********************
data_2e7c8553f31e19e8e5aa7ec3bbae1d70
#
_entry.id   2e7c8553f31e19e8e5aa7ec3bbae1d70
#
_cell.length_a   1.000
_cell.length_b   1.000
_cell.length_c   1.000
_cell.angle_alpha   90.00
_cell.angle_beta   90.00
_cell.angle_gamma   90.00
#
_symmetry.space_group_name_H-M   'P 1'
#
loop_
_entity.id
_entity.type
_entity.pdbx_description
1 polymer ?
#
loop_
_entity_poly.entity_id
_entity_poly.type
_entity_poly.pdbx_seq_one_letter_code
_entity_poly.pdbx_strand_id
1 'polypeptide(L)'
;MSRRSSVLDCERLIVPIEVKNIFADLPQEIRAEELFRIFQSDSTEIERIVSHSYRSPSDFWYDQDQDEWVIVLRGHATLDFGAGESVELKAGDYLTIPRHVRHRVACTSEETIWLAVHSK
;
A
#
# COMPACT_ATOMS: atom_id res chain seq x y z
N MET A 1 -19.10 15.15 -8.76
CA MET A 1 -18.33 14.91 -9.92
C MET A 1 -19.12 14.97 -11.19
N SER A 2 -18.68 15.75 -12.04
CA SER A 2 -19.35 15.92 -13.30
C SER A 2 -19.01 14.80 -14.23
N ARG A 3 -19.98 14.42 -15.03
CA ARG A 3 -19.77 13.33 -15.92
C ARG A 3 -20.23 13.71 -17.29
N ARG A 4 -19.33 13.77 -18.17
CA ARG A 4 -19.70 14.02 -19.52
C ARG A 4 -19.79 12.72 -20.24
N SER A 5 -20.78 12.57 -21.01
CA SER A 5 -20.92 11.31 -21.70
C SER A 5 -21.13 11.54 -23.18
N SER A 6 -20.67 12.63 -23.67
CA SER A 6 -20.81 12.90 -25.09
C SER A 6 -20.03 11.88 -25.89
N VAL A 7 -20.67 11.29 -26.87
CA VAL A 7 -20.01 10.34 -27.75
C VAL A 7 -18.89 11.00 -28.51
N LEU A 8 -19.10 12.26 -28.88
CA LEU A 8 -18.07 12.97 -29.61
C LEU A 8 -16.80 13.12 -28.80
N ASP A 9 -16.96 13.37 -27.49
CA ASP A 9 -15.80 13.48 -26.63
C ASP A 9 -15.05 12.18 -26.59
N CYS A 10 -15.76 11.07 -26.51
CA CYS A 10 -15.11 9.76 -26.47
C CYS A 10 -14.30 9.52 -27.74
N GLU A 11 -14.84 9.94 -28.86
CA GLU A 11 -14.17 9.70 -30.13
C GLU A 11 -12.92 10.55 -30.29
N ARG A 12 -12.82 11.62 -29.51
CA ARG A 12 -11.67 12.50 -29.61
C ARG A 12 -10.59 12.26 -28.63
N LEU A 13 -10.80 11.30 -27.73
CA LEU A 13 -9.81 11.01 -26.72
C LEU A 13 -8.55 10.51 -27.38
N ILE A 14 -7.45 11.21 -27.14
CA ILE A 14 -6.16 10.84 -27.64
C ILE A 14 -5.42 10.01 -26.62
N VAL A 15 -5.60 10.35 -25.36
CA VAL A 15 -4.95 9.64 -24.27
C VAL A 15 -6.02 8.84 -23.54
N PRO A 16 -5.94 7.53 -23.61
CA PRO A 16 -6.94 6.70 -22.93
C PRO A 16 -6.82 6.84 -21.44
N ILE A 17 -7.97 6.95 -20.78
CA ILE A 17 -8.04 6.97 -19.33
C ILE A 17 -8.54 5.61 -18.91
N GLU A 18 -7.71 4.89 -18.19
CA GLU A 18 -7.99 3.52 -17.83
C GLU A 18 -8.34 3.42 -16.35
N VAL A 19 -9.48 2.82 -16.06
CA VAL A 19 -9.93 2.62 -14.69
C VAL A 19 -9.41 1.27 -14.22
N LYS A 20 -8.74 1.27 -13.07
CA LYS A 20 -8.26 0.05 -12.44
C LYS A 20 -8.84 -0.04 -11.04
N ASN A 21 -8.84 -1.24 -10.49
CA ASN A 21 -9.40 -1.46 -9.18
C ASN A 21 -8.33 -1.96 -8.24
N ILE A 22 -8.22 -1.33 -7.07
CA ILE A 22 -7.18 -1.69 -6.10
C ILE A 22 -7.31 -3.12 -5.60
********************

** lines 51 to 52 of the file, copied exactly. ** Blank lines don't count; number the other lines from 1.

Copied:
C VAL A 7 -18.89 11.00 -28.51
N LEU A 8 -19.10 12.26 -28.88